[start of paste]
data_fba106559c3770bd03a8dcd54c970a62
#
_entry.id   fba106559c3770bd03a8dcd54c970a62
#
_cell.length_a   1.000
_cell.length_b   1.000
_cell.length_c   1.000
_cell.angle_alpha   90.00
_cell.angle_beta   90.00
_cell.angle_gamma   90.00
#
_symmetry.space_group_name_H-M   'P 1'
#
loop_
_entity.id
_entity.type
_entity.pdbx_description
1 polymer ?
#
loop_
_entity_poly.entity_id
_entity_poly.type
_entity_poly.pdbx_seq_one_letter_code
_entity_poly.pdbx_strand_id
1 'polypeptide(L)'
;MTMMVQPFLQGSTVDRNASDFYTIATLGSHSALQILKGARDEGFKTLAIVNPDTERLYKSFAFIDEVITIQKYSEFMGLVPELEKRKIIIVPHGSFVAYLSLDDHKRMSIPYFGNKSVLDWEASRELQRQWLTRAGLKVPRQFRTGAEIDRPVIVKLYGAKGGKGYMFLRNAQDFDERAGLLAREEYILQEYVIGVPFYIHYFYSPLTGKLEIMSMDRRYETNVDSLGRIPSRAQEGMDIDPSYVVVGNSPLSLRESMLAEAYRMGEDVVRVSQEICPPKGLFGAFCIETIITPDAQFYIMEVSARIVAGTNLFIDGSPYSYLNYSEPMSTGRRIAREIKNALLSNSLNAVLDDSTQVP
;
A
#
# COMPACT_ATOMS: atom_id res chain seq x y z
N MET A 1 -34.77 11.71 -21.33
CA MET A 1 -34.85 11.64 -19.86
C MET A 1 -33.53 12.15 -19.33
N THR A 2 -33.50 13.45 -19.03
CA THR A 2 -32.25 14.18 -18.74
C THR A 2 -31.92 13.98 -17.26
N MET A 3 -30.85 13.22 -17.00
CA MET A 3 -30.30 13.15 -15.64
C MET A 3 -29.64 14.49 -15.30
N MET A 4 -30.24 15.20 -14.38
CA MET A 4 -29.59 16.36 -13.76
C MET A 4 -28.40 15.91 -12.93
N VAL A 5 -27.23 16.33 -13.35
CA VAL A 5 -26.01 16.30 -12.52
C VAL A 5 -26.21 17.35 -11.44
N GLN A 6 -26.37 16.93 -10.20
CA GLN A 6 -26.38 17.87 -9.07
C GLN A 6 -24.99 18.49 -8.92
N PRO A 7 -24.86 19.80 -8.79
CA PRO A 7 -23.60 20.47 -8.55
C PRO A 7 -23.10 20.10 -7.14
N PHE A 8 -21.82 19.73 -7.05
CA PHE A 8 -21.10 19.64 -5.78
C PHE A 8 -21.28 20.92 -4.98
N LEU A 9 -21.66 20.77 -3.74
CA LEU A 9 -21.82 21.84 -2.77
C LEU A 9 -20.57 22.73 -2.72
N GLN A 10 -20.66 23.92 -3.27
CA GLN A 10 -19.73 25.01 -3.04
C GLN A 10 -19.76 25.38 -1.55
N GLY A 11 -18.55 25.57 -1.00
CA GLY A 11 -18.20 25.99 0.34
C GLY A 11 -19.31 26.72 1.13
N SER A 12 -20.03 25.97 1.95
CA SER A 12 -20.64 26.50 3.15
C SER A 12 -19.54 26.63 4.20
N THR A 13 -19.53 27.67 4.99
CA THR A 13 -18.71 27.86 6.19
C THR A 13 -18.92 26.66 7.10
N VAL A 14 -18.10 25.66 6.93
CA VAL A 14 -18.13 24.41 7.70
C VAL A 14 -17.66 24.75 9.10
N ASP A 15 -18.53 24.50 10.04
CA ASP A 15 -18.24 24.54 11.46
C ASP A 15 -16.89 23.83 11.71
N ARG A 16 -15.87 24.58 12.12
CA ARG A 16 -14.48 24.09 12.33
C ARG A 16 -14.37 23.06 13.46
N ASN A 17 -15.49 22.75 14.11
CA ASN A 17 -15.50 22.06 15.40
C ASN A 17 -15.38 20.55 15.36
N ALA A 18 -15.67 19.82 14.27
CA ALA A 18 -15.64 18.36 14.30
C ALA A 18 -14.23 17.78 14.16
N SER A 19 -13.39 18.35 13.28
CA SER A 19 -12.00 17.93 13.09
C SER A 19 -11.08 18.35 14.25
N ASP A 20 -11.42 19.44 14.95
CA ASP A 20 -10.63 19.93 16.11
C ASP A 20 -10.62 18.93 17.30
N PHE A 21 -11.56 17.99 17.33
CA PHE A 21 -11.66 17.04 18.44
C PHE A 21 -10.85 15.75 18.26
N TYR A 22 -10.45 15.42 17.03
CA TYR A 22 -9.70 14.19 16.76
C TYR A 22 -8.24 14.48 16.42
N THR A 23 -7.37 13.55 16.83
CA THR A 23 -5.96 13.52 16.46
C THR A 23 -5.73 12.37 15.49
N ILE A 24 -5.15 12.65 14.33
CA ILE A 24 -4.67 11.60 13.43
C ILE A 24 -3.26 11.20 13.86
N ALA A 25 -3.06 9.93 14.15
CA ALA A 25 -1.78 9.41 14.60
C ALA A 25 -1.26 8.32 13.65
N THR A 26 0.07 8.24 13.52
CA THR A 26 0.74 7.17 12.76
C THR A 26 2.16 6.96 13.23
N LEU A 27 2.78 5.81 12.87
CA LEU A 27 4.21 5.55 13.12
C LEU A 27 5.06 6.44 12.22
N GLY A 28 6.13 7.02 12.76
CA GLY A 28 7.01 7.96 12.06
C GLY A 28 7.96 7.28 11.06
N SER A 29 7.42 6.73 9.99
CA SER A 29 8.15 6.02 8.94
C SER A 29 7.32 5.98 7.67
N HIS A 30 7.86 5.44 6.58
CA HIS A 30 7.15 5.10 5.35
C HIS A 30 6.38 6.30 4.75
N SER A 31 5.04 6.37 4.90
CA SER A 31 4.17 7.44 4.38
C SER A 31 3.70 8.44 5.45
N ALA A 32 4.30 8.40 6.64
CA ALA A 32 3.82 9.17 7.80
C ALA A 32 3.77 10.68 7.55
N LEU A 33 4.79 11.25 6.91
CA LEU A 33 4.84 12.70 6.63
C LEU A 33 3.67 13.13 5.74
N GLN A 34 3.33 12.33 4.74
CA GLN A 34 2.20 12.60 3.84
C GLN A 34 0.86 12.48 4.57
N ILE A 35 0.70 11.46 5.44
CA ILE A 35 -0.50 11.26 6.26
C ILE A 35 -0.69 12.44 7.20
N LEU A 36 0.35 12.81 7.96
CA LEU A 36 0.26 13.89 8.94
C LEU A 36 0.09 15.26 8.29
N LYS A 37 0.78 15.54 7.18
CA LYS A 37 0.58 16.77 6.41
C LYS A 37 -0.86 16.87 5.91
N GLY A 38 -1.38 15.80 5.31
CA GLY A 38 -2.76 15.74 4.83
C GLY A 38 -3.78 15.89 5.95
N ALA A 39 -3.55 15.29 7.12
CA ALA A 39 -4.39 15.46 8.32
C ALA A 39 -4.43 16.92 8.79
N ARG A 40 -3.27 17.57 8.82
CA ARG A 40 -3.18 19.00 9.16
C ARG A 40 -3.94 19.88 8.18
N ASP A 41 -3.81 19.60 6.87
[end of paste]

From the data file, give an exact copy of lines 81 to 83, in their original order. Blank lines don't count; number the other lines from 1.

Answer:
C ASN A 17 -15.38 20.55 15.36
N ALA A 18 -15.67 19.82 14.27
CA ALA A 18 -15.64 18.36 14.30